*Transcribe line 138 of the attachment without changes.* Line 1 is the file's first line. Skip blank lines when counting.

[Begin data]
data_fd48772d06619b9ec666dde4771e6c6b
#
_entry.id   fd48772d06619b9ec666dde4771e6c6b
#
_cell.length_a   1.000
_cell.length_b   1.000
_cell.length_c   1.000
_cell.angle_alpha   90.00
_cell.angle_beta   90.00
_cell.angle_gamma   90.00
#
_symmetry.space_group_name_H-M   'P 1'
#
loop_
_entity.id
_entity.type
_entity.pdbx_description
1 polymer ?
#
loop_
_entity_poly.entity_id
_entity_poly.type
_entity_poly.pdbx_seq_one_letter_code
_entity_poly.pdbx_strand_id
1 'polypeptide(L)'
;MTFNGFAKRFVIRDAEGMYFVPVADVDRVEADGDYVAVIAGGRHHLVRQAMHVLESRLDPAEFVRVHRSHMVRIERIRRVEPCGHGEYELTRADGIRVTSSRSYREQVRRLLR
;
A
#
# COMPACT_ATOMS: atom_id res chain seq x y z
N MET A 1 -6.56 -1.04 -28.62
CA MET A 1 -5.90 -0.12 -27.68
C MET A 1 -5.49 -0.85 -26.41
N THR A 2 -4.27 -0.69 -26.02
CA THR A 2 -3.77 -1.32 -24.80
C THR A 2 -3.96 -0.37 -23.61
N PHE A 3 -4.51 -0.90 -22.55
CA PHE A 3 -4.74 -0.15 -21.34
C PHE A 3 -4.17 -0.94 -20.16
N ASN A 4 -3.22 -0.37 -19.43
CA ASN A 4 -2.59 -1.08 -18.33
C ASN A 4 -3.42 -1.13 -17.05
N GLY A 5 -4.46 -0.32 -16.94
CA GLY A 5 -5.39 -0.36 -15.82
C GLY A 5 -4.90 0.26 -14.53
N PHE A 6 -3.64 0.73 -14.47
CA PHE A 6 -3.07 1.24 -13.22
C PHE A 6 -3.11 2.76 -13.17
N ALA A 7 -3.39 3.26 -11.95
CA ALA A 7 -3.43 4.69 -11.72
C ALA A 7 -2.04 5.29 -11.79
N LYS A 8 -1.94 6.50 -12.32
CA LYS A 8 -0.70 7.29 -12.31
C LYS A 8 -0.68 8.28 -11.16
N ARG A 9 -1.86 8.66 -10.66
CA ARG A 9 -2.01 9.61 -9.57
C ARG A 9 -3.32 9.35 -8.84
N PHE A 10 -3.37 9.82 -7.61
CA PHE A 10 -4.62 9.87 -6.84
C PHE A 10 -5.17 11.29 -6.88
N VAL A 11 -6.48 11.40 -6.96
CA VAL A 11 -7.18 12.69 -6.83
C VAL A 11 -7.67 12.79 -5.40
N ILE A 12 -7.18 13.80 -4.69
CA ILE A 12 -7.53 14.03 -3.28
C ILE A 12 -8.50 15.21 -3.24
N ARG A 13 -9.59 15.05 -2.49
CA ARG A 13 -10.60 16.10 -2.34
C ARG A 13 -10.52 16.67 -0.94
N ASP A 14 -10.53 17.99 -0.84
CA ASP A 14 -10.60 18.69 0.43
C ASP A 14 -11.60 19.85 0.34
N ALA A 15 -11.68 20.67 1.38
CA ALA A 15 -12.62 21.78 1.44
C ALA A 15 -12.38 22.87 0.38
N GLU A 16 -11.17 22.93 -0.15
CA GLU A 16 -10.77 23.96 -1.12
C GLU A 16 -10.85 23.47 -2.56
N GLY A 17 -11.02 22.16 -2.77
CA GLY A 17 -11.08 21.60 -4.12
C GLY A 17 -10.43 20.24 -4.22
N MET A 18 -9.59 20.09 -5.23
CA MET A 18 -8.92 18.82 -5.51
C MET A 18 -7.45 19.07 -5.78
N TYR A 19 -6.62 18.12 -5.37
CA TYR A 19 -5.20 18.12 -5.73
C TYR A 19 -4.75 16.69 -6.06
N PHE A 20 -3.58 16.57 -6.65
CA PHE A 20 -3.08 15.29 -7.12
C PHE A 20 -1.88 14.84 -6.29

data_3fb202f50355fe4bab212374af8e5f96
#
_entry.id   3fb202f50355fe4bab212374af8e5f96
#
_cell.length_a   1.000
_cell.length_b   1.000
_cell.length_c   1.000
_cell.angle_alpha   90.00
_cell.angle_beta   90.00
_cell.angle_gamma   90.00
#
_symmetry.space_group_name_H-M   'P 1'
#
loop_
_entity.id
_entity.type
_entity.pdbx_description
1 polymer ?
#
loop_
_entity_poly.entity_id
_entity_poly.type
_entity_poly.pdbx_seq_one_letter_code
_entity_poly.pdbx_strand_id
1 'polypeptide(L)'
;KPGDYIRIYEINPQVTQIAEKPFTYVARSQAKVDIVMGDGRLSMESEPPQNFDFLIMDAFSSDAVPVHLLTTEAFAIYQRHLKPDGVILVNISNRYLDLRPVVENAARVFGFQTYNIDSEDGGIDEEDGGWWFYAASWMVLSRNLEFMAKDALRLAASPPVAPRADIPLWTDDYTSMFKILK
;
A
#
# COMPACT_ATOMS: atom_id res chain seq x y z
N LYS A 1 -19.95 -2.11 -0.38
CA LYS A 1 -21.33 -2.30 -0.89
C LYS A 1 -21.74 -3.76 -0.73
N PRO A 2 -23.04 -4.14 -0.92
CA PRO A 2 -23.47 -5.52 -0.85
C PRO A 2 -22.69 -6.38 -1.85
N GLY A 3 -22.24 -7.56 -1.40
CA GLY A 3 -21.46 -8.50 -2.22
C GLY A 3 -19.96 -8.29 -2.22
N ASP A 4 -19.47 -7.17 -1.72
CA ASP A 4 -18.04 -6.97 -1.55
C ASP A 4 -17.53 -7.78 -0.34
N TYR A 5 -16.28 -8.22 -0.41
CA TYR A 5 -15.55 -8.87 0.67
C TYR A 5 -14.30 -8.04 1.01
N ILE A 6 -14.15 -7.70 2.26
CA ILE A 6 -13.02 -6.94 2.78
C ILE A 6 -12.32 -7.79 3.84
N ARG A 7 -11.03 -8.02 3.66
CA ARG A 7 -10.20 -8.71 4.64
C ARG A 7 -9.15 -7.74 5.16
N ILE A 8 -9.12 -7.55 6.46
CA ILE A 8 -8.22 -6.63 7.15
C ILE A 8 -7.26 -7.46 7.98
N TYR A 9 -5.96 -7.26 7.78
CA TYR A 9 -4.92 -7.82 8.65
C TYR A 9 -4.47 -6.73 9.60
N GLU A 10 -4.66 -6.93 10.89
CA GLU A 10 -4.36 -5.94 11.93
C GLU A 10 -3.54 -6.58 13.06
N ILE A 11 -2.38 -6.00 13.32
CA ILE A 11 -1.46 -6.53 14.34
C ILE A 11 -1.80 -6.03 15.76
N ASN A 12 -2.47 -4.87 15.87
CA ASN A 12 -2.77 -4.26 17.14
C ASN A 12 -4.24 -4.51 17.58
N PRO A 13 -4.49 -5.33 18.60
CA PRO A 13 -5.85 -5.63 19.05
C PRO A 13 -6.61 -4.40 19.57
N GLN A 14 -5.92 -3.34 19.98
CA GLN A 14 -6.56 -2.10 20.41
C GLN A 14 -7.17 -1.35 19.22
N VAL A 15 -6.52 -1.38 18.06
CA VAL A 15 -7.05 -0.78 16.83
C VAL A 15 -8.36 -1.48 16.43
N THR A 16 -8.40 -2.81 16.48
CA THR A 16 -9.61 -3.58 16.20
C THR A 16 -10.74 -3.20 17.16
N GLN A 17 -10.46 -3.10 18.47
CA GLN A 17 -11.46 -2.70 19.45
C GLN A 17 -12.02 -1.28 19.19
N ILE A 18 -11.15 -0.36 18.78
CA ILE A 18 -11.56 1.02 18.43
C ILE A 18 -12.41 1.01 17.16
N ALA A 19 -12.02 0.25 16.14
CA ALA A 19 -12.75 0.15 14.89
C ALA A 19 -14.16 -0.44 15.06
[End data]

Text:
C ILE A 6 -12.32 -7.79 3.84